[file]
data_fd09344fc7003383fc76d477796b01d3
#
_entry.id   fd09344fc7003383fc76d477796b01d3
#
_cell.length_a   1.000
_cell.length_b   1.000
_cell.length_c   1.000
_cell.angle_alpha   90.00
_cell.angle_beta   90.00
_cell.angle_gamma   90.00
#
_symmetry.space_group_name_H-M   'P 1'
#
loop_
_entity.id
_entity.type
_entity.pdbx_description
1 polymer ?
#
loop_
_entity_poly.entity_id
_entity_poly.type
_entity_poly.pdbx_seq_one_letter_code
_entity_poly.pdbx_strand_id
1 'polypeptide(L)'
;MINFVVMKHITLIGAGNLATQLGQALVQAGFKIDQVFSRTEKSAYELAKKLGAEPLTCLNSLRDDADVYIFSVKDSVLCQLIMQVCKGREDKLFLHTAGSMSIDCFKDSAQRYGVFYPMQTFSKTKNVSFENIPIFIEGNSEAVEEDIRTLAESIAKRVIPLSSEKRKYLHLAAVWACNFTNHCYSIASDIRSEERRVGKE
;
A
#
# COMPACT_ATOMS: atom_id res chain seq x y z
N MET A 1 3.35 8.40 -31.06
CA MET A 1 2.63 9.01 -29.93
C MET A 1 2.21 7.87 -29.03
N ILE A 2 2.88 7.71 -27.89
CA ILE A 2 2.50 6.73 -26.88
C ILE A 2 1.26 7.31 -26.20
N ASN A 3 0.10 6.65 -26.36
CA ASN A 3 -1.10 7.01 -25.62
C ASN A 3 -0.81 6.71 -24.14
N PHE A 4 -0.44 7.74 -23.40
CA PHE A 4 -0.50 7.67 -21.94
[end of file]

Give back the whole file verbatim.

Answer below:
data_fd09344fc7003383fc76d477796b01d3
#
_entry.id   fd09344fc7003383fc76d477796b01d3
#
_cell.length_a   1.000
_cell.length_b   1.000
_cell.length_c   1.000
_cell.angle_alpha   90.00
_cell.angle_beta   90.00
_cell.angle_gamma   90.00
#
_symmetry.space_group_name_H-M   'P 1'
#
loop_
_entity.id
_entity.type
_entity.pdbx_description
1 polymer ?
#
loop_
_entity_poly.entity_id
_entity_poly.type
_entity_poly.pdbx_seq_one_letter_code
_entity_poly.pdbx_strand_id
1 'polypeptide(L)'
;MINFVVMKHITLIGAGNLATQLGQALVQAGFKIDQVFSRTEKSAYELAKKLGAEPLTCLNSLRDDADVYIFSVKDSVLCQLIMQVCKGREDKLFLHTAGSMSIDCFKDSAQRYGVFYPMQTFSKTKNVSFENIPIFIEGNSEAVEEDIRTLAESIAKRVIPLSSEKRKYLHLAAVWACNFTNHCYSIASDIRSEERRVGKE
;
A
#
# COMPACT_ATOMS: atom_id res chain seq x y z
N MET A 1 3.35 8.40 -31.06
CA MET A 1 2.63 9.01 -29.93
C MET A 1 2.21 7.87 -29.03
N ILE A 2 2.88 7.71 -27.89
CA ILE A 2 2.50 6.73 -26.88
C ILE A 2 1.26 7.31 -26.20
N ASN A 3 0.10 6.65 -26.36
CA ASN A 3 -1.10 7.01 -25.62
C ASN A 3 -0.81 6.71 -24.14
N PHE A 4 -0.44 7.74 -23.40
CA PHE A 4 -0.50 7.67 -21.94